Holiday generosity generates enormous waste


It's the holidays. The post office gets very busy. We all spend too much money and eat too much. Some of us have a great time. Some of us have a lousy time. And then we throw away hundreds of millions of tons of trash.

It's the decorations. It's the packaging the decorations come in. It's the packaging the presents you buy come in. The packaging you buy to send presents in. The wrapping paper. The season's greetings cards. The tree. The gimmicky presents you buy that get tossed within the first two weeks.

It certainly adds up in a hurry.

Solid waste experts don't know exactly how much extra trash is generated over the holidays, but they do know it's a lot -- a "significant blip in the numbers," as a cautious statistician put it. Trash haulers earn their Christmas tips, and so do postal carriers, who deliver an estimated 3.3 billion extra pieces of holiday mail (though I think you're not supposed to tip them with anything more substantial than fruitcake).

This holiday season, try something new: Factor a little trash awareness into your decision-making formula. Find creative ways to make do with less. Keep your household's contribution to that "significant blip' at a minimum.

You don't have to aspire to Betty Crocker or subscribe to Highlights for Children. In your own style -- whether that's more Los Lobos than Trapp Family Singers, more Frank Stella than Norman Rockwell -- you can be creative about Christmas and Hanukkah and New Year's.

Here are some suggestions for the '90s:

* Buy well-made presents that will last a long time.

* Buy things people need.

* Take your own reusable bags with you when you shop.

* Save and reuse old wrapping paper and ribbons.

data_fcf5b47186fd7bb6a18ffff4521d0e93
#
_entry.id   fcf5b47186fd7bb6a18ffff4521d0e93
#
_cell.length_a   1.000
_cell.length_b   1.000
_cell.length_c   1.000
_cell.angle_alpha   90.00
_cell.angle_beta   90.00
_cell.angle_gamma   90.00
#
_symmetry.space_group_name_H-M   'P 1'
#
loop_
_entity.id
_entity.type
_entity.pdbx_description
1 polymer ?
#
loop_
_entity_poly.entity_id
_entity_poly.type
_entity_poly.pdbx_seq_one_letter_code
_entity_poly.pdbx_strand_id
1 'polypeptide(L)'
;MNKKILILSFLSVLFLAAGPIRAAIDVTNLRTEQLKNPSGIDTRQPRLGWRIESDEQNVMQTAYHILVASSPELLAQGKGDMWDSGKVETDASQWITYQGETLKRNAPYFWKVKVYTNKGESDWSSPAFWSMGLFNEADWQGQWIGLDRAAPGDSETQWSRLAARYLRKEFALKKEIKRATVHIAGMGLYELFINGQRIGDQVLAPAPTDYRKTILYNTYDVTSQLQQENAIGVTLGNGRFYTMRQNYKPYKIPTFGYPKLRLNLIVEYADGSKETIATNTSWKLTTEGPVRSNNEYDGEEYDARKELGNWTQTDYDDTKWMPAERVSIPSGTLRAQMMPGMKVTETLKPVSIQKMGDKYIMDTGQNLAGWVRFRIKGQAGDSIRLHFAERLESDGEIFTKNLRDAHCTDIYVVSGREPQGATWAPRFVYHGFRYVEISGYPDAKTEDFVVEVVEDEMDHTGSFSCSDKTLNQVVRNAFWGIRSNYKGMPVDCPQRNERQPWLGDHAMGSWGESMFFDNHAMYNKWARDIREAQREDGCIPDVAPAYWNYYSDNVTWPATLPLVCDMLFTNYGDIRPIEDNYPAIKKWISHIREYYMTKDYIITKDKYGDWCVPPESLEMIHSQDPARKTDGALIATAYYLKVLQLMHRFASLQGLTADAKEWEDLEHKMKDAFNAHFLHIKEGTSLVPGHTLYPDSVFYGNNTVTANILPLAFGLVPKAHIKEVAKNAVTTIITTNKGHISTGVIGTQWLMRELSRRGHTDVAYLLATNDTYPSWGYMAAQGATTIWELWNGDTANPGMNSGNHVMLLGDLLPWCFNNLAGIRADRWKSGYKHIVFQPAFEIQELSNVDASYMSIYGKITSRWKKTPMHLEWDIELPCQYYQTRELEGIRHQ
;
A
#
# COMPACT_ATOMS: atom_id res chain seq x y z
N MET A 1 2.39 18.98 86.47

* Use the comic pages as wrapping paper, or use old brown-paper bags and decorate them.

* Buy recycled wrapping paper.

* Call your trash utility to find out whether your community has established a Christmas tree mulching program. (Vermont calls its product "Merry Mulch.")

* Clip the boughs from your tree and use them to mulch your azaleas and rhododendrons.

* Buy a living Christmas tree you can replant after the holidays.

* Make your own decorations.

* Save and reuse Styrofoam peanuts that come in packages.

* Collect a bagful of Styrofoam peanuts and drop them off at a packaging store.

* Use shredded newspaper or real popcorn to cushion your packages.

* Give "green" presents: a bird feeder and a bag of birdseed; a set of reusable bags; a compost bin; some compact fluorescent light bulbs; some "green" books; a membership in a non-profit organization; a bat house; a set of rechargeable batteries and a recharger; a gizmo to light charcoal without lighter fluid; some gardening tools; a window herb garden.

* Give of your time: piano lessons; training on software use; a tune-up; preserves; lawn-mowing; baby-sitting; sewing; homemade something-or-other. You can draw or write coupons (This Coupon Good For One . . .) to have something to wrap up.

* Give gift certificates: a massage; music lessons; dance lessons; theater tickets; a membership in your local zoo or aquarium.

I'm sure you can think of some better ideas, but this is a start on the new, green holiday season. By next year, there's bound to be a spate of books on the subject.

Perhaps the books will include tips on how to polish up your comic delivery. After all, what exactly are you going to say to your mother-in-law when she opens her present and finds a tire gauge and a gift certificate for one free balancing at Joe and Shmoe's Tire Shop?

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